Many years ago, when working with suicidal children, I was in a staff meeting in which children who were in our program were referred to as having “failed.” They were said to have “failed” in their placements or in their family. Even though I had been at my position for less than a few weeks, I raised my hand to object to this sort of characterization. The Executive Director argued the legitimacy of his point with an attitude of you’ll feel the same way once you’ve been around the block a bit more. More than fifteen years later (and having been around the block, albeit not in the field of direct care) I still hold that those kids were not failures at all.

We hear some of the same language being applied to members of the underclass. That they have somehow failed to avail themselves of all the great opportunities for success that America holds. Or we are told that poor folks are that way because of pathological behaviors, such as drug addiction or alcoholism, that are somehow innate in just these people.

What this language of failure is really meant to do, though, is not to describe (at least accurately) the plight of either of these groups. Rather, it is a way to make ourselves (adults, non-poor) feel better, to let ourselves off the hook and to collectively demonize others for what are often failures of our society, its structure and its values. It mischaracterizes reality and makes very complex matters into simplistic good/bad narratives.

When we label children who try to take their own lives, or are in danger of harming themselves, as “failures” we shift blame away from adults, our mental health system, and our values as a society. Take a moment to think about what on earth would make a four year old child want to run in front of a car or an eight year old try to cut her wrist. It’s chilling, to say the least. These were children who had been abused, molested and neglected. They sought an escape from the pain they were faced with every day. And yet, we want to say they failed? No, it is we who have failed.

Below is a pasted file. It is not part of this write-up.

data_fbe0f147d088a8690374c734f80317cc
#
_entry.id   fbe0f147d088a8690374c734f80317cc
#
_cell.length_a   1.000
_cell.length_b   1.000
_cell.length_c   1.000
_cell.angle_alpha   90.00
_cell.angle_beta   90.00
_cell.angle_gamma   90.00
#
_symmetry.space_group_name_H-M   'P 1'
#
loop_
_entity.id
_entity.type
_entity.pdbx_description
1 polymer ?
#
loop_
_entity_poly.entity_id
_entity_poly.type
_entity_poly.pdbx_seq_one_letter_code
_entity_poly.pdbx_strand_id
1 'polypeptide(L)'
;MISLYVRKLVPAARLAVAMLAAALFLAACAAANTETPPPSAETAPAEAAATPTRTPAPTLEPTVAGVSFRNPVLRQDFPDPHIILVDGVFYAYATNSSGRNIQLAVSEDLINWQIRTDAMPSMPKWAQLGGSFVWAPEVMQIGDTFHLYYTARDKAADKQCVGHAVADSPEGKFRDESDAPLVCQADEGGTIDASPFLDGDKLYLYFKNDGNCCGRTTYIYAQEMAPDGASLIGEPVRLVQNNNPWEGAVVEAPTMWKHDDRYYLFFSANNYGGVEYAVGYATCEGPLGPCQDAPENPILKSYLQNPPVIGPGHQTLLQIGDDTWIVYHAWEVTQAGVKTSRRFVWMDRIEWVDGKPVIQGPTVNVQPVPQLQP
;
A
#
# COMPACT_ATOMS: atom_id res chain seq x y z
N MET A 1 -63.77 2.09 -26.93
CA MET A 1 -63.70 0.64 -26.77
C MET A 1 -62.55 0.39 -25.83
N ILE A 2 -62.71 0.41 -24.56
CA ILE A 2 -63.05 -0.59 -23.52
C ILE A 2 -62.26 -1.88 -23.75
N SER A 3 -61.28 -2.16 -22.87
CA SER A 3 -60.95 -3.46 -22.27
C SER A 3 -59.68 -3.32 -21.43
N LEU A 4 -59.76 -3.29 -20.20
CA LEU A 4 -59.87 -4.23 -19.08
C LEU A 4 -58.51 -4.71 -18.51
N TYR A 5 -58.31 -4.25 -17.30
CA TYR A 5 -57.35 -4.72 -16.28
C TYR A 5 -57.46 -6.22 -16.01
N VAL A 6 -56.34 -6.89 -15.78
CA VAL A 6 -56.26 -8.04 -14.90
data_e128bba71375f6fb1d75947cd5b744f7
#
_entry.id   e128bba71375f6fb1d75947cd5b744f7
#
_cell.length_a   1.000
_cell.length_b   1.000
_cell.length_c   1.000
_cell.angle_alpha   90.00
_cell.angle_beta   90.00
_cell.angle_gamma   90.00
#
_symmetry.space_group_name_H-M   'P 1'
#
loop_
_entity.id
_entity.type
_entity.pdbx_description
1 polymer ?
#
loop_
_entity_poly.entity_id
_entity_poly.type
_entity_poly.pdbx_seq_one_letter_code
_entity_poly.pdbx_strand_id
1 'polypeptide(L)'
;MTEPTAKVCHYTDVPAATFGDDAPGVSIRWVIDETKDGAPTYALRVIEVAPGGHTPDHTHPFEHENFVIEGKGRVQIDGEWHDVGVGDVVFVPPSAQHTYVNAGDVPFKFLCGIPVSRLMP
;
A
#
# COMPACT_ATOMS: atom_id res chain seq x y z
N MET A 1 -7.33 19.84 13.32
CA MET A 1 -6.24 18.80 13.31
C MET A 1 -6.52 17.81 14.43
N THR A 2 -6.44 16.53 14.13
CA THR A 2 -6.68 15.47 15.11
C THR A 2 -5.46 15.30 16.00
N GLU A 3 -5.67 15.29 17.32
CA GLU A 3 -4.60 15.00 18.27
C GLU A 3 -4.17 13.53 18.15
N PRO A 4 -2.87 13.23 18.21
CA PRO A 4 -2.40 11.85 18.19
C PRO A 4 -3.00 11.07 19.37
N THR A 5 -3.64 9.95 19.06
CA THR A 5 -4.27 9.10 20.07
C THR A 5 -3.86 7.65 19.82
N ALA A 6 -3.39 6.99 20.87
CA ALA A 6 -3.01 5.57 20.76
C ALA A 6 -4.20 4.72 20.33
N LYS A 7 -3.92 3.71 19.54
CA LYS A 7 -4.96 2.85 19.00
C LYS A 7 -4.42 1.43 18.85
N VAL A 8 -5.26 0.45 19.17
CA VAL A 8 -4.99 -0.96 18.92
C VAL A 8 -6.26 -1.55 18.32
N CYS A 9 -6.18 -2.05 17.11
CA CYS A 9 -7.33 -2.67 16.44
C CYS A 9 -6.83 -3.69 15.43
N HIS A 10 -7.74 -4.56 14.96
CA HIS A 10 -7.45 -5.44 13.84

And we fail in myriad ways, as adults, as a society, to nurture and protect our children. But we also fail to truly help the needy. We provide a meager social safety net, because we are too busy blaming poor people for being poor.

We refuse to be introspective and thoughtful, because to do so would lead to the inexorable conclusion that we are a sick society. We turn a blind eye to child molestation when it is carried out by someone who wears a collar or who coaches a football team. We ignore sexual assault when it’s the star quarterback. We drug test public assistance recipients because we would rather believe they are all shiftless junkies than examine the role that class and white privilege play in our society. We dismiss domestic violence when it’s someone whose records are platinum. We sweep vicious bullying under the rug because those gay kids probably just brought it on themselves.

It is far, far easier to either ignore our very real problems than to account for our shortcomings. God forbid, we might actually even try to remedy some of them. Instead we will continue to worship at the shrine of the dollar, label all those who have needs as failures, and entertain ourselves to death. After all, that is the new American way.